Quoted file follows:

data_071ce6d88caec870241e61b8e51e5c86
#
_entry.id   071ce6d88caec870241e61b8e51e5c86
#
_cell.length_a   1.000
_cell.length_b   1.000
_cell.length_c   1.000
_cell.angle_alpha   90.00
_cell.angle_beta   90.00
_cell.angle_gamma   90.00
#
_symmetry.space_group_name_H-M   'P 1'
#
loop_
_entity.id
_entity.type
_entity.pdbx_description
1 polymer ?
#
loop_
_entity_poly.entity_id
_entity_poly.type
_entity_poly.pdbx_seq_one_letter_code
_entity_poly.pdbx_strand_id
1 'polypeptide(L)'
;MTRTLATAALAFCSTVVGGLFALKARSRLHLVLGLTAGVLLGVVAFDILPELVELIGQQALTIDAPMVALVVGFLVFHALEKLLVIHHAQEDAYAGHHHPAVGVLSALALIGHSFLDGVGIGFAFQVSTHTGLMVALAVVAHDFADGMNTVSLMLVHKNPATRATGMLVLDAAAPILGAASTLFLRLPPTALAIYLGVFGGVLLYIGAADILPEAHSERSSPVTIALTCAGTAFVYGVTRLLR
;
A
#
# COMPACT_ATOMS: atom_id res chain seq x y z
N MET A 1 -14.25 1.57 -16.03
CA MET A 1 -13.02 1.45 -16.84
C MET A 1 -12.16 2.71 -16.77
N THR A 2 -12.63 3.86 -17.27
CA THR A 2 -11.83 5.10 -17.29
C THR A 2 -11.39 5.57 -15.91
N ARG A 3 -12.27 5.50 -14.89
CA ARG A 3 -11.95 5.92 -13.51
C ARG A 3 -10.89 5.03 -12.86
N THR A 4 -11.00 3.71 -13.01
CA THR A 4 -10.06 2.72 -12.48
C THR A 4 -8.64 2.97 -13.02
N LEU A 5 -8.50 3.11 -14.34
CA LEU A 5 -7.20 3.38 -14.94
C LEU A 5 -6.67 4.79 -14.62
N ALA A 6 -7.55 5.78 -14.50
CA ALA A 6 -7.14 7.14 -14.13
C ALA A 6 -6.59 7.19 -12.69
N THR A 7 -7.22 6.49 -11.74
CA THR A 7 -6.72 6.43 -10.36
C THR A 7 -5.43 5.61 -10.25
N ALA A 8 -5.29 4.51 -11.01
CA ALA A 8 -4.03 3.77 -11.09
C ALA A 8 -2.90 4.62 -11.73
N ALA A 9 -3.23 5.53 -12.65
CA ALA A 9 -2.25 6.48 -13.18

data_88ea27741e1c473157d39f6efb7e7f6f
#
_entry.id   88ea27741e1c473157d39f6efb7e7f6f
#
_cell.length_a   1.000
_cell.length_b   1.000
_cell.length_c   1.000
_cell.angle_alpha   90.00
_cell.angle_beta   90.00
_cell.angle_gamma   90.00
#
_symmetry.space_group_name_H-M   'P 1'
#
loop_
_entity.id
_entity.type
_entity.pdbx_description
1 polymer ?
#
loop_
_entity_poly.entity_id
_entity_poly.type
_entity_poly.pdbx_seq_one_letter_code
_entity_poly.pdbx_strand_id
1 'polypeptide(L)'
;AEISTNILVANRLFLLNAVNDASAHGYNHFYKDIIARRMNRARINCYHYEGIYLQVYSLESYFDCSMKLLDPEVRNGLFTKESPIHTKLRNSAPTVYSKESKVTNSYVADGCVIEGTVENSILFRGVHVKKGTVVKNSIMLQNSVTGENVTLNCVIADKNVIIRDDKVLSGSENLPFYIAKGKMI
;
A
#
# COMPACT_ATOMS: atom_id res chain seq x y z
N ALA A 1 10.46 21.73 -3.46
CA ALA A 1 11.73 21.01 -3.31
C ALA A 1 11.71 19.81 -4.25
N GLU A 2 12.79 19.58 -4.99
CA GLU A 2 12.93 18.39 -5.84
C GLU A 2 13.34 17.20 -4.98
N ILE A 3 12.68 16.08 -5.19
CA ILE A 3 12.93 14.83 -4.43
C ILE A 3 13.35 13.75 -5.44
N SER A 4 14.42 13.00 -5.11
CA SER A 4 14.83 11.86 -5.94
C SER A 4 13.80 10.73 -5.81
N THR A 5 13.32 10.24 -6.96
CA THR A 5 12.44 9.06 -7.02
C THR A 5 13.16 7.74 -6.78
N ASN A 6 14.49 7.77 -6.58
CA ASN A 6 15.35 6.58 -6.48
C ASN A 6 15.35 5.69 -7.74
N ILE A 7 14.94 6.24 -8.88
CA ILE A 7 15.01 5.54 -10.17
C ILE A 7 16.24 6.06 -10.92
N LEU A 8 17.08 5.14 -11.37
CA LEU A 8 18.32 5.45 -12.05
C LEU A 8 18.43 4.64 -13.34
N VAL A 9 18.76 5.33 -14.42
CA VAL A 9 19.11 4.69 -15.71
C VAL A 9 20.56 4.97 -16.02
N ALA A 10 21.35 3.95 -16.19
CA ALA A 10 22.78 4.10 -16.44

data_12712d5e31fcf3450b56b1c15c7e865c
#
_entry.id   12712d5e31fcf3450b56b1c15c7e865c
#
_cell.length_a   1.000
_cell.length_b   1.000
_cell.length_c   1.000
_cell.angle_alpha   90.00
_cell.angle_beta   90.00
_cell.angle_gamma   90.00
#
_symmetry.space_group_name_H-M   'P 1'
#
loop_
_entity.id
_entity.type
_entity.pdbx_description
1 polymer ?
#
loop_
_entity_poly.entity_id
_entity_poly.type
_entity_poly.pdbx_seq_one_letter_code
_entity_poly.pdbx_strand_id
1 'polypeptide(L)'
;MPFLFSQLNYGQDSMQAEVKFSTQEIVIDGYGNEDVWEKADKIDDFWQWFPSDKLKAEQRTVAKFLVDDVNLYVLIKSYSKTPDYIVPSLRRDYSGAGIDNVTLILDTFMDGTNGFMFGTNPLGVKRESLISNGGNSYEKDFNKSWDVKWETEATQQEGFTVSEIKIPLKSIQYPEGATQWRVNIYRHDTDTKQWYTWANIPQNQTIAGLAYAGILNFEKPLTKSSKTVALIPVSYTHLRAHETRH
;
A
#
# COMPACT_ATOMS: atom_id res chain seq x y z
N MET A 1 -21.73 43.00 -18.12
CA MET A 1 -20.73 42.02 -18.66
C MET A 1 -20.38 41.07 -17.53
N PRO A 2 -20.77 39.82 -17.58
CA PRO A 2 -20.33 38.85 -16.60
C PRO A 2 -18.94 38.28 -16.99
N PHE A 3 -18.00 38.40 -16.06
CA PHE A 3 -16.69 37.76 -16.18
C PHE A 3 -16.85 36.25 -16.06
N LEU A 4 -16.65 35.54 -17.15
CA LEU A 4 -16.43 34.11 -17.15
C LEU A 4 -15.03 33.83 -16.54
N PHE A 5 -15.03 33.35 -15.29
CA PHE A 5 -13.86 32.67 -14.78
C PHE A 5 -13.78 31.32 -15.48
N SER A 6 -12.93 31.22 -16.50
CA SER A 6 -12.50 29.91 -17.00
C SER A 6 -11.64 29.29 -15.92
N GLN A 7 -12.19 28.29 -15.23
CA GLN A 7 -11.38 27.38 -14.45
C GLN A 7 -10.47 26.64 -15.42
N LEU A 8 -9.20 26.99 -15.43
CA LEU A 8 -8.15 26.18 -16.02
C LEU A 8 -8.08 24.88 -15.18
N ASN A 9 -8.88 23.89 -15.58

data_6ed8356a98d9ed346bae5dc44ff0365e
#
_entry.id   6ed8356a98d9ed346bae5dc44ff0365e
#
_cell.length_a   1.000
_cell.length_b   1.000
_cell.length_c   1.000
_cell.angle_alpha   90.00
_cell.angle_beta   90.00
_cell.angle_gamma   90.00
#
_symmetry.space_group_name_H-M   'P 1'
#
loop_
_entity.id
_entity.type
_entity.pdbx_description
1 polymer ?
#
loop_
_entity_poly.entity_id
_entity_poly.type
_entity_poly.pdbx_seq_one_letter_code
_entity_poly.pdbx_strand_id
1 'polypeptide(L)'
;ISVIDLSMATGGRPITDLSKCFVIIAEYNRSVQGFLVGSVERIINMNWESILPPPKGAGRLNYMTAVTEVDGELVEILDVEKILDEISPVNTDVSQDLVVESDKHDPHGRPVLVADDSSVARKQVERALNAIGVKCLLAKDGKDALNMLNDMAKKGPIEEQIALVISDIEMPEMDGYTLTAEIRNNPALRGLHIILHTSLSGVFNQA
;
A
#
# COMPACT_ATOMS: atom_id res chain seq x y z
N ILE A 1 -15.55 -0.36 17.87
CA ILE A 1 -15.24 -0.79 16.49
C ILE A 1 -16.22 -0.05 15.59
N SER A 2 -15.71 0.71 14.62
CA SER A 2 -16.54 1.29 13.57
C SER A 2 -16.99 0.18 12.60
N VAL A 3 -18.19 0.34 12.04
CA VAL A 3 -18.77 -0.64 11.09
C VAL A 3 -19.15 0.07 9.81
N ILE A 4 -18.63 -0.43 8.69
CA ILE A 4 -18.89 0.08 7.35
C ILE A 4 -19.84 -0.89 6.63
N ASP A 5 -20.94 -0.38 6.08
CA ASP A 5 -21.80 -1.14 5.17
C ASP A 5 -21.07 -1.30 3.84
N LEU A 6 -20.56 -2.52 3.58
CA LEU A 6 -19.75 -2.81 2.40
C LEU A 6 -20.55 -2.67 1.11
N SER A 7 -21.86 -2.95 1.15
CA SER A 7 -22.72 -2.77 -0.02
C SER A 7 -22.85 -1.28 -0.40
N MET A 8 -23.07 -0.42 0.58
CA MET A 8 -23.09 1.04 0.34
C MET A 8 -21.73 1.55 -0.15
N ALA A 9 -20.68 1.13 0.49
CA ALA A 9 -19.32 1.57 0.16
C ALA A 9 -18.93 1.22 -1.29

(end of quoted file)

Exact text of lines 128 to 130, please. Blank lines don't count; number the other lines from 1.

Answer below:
#
loop_
_entity.id